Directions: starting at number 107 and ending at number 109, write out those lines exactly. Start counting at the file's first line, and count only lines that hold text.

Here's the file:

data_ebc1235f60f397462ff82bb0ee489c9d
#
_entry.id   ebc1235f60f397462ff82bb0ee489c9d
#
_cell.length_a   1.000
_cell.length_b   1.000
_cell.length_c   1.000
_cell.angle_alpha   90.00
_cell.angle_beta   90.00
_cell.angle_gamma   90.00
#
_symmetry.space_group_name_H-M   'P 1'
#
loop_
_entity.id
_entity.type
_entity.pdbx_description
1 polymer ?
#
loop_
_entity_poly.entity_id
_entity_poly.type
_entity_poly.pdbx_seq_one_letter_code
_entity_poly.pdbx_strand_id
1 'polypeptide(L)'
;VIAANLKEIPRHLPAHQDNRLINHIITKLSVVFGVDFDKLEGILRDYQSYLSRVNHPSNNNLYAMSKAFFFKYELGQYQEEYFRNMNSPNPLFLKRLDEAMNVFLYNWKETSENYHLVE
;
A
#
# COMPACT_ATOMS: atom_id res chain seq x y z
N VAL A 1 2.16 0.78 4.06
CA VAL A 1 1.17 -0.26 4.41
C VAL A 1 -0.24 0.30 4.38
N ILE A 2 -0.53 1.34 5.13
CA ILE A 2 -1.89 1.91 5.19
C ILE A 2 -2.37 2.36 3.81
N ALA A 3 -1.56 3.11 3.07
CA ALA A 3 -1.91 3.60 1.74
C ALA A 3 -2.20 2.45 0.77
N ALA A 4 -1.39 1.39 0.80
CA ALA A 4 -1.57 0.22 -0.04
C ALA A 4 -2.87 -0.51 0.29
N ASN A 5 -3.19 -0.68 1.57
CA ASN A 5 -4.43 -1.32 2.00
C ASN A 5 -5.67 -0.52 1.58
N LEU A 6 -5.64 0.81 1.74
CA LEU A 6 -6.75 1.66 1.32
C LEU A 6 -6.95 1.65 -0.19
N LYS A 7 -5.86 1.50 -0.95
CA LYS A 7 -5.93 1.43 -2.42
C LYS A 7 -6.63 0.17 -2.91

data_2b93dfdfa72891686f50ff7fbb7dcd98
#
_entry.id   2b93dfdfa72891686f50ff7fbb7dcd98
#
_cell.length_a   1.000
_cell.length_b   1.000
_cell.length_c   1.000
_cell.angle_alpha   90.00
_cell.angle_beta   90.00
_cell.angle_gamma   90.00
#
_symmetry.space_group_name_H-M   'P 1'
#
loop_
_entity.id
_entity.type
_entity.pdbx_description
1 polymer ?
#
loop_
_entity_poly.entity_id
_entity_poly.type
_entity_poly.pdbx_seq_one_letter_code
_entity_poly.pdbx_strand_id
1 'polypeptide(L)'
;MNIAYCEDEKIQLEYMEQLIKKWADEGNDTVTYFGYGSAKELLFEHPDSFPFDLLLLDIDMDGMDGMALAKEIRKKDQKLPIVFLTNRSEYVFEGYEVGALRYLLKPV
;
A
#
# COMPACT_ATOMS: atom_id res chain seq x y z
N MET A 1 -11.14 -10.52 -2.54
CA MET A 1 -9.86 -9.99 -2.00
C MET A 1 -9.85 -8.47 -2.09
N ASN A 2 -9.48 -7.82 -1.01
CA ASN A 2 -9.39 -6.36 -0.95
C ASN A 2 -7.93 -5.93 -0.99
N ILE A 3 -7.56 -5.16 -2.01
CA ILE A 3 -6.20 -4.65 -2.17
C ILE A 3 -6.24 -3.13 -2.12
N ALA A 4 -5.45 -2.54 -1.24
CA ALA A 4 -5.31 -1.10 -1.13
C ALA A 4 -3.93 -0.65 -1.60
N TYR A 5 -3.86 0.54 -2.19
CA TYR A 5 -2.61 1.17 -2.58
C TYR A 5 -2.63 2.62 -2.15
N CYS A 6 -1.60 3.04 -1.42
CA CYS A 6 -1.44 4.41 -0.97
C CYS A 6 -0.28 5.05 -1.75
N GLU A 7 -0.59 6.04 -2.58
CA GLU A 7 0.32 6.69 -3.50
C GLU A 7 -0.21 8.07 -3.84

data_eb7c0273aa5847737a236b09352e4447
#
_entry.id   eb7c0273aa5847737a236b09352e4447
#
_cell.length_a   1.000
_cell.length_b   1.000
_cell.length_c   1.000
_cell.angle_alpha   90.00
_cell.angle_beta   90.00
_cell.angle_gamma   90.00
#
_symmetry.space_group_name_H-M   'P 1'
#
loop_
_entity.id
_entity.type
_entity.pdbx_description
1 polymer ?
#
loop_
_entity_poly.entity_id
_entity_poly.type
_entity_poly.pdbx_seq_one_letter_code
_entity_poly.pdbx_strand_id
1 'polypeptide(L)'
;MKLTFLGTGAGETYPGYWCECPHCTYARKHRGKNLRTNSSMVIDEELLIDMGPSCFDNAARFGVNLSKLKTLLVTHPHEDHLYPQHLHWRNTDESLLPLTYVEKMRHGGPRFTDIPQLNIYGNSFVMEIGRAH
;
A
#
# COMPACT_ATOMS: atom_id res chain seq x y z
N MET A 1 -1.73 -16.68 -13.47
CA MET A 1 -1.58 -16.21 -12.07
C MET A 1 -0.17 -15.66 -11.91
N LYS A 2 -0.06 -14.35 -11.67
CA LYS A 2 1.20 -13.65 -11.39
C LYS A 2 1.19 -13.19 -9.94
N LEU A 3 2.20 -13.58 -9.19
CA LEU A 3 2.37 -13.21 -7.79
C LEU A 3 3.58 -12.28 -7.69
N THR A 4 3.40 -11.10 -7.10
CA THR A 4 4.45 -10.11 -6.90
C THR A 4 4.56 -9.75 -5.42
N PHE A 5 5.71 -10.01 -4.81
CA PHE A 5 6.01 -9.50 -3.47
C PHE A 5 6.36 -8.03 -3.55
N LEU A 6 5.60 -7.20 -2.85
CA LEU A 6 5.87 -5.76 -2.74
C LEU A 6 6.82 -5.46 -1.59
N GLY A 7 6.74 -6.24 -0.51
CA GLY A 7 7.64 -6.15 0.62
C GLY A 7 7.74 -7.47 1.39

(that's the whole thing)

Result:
_cell.length_a   1.000
_cell.length_b   1.000
_cell.length_c   1.000